Basically, stuff doesn't add up all the time, and I feel like you're throwing in a bunch of added info for shock value. It's more important to have a consistant, coherent query than one with so-called 'shockers'. Those shockers have no effect if we don't have a solid enough foundation to care.GingerWrite wrote:When pirates slaughter fourteen-year-old Sarah Whitman’s parents, she becomes a captive on the deadliest pirate ship in 18th century Hansa: the Griffin’s Song. Captain Tiras refuses to kill her while she is a child, but that means her time is up the second she becomes a woman on her sixteenth birthday. This sentence doesn't flow so well. Or well at all. I'd suggest Captain Tiras refuses to kill a child, but the second she turns sixteen her time is up.
Within hours of boarding, Sarah discovers that one crew member is bent on having her killed sooner rather than later. Um... no. That is way too vague, and you never touch back on it. Either make it seem like it's part of the story, take it out completely, or come up with an alternative like Within hours of boarding, Sarah discovers that not all of the crew shares their captains reservations. Her only buffer is Charles, a low-ranking shipmate who could literally hold the key to her escape. Then, when a doctor tells Sarah she is ready to bear children, she thinks she’s run out of time and the doctor accidentally dies at her hand*. I agree, that sentence does not work. Furthermore... why does she need a doctor to tell her? If she gets her period, she probably knows what it means, and if she's never heard about it, she'd probably be running around the ship going "OH MY GOD MY PRIVATES ARE BLEEDING" without a care about who might hear. Anyhow, assuming there's a logical reason for this situation, but all of that becomes insignificant when she recieves a groundbreaking piece of news: she can now bear children. would work. I don't know. Now she must keep this secret while Tiras punishes her for accidentally killing the doctor who was the only man willing to treat his men. But in these punishments Sarah begins to gain strength and believe that she could be tougher than her captors. That seems very strange and... yeah, just cut out the doctor murder and say that Sarah is trying to keep that piece of information secret while Tiras knows something is up.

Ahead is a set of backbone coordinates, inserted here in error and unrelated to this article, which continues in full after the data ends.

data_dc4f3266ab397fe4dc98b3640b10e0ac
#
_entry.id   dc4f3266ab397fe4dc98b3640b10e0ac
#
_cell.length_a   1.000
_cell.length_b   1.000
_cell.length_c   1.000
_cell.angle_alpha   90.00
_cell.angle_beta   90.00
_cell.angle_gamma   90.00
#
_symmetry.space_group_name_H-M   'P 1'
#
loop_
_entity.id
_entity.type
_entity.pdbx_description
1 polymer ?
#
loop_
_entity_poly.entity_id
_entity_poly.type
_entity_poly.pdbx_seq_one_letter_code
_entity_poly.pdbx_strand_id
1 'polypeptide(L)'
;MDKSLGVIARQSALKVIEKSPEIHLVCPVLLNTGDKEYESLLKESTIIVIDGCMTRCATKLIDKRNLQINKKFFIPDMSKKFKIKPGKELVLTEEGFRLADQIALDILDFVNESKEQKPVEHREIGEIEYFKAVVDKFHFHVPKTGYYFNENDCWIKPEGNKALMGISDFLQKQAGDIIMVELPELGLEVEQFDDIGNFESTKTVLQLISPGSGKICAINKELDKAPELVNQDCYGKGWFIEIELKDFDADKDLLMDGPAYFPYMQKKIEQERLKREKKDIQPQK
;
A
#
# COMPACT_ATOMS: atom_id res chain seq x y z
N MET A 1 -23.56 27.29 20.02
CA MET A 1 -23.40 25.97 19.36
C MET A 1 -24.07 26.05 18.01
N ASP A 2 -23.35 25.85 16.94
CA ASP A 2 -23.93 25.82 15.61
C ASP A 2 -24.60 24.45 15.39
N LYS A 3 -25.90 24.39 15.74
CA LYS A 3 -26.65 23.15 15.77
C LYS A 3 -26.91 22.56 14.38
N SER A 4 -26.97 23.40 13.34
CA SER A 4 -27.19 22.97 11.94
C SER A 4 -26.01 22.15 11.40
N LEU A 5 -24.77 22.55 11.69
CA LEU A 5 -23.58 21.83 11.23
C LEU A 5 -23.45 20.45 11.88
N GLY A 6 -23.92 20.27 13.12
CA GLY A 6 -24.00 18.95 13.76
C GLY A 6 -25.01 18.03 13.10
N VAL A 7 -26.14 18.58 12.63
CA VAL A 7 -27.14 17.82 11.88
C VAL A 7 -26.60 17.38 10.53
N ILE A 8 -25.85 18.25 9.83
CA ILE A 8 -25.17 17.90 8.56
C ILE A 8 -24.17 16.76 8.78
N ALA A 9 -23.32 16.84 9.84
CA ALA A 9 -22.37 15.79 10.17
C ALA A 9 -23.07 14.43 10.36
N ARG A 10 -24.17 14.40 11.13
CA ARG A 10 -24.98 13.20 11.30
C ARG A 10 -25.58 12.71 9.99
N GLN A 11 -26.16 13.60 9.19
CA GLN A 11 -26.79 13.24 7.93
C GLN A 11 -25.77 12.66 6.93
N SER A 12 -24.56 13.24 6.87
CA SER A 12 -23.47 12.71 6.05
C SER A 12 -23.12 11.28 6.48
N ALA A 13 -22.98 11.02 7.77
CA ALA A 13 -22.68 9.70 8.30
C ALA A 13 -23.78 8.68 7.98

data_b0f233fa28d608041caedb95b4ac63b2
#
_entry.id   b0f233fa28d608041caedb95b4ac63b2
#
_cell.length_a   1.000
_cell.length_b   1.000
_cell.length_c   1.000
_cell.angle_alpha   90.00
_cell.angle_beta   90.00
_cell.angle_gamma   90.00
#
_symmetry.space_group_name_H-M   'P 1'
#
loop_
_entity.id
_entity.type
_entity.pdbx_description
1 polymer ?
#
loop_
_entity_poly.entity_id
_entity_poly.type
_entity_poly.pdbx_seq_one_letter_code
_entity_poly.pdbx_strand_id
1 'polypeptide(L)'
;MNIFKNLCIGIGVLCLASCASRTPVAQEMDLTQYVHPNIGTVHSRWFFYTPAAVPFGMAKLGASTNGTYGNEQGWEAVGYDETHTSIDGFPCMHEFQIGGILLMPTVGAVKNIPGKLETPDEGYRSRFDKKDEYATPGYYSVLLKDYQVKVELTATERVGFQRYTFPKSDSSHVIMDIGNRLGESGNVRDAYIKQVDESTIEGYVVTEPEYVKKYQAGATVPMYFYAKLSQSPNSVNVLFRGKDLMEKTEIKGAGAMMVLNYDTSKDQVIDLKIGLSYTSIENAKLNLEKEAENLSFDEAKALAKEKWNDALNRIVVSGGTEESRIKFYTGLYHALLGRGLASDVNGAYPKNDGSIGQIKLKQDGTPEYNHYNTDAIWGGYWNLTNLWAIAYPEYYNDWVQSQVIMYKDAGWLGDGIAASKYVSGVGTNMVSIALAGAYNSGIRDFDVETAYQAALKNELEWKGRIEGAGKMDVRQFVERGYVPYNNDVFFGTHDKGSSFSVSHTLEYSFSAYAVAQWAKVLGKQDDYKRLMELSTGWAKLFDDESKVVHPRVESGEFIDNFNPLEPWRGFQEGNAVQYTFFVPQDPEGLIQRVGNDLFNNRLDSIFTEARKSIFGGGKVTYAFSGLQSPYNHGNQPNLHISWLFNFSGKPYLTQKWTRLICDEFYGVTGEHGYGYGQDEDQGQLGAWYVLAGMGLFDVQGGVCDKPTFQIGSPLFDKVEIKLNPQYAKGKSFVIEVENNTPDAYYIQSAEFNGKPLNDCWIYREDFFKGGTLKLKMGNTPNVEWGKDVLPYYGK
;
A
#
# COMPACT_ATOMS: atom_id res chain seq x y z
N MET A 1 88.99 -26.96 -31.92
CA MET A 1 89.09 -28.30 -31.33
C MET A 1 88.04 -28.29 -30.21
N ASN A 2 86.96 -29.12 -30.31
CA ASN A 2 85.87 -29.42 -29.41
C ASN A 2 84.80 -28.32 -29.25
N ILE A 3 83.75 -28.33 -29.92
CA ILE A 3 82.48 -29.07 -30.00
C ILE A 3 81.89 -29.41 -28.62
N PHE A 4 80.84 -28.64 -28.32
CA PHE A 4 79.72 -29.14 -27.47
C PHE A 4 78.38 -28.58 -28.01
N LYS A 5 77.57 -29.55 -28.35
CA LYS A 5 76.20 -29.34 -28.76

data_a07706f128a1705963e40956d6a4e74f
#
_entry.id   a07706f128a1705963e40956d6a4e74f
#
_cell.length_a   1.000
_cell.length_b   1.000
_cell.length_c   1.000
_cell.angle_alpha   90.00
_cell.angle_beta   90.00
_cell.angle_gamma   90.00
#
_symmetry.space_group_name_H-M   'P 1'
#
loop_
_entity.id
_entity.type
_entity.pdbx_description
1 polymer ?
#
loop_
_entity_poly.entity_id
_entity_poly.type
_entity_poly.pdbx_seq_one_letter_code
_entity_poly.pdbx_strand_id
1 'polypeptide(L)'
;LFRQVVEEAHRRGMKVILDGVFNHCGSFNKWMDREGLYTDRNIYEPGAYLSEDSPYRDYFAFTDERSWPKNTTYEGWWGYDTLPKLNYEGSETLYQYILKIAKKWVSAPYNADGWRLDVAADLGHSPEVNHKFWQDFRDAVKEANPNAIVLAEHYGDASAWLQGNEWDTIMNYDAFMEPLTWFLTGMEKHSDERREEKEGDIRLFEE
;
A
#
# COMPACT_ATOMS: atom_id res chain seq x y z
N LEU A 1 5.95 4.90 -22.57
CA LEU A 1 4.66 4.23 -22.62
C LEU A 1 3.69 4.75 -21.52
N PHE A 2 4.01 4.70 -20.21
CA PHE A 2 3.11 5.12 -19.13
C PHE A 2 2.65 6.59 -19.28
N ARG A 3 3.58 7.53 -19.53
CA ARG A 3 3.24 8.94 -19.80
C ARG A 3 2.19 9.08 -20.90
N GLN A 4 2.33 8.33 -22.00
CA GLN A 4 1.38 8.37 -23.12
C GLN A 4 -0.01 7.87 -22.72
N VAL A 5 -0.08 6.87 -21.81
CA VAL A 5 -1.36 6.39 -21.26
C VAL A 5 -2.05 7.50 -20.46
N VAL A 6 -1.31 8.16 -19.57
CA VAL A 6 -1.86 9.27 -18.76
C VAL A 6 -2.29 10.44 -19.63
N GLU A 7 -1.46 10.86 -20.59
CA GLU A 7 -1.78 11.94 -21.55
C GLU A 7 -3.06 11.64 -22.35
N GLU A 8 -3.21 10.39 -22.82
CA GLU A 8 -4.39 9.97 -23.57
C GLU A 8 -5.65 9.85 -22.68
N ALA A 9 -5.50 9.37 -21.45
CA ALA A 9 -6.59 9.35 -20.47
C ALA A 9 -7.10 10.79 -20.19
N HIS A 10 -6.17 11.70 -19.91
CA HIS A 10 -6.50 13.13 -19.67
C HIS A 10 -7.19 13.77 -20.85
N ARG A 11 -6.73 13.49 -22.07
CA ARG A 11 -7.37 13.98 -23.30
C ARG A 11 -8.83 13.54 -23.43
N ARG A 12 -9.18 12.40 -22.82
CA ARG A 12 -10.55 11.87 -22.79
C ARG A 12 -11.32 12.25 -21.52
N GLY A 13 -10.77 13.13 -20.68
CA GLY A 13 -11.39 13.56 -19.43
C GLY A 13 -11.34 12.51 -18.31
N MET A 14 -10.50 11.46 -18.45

Meanwhile, a captain of the Royal Navy of Hansa is tracking the pirates. If they are caught, Sarah will die with them as an accomplice. No, she won't. And even if they thought she was an accomplice, she could say she was pregnant and they wouldn't kill her (this was a popular lie female pirates used to avoid execution).This makes no sense.If she fails to escape, her captain will kill her. This race against the clock will end, either way, by the day she turns sixteen. That's a good ending sentence.
ETA: Okay, so I thought about your query in class, and have a few extra comments.
First of all, I'm on the 'fourteen-is-too-young' ship. It's not about the actual age so much as the time she has. A YA book where the issue is time should not take place over one year, let alone two. Fifteen and six months should be the minimum.
Second, 108k words is also very long. A YA adventure should be around 80k, maybe even lower. 108k in YA is even getting long for fantasy, which is the longest genre.
Lastly, I think I pinned down the main problem with your query-- Sarah. What is she going to do? What's her plan? She needs to act, rather than react, and we don't see this in the query. We just get the stakes.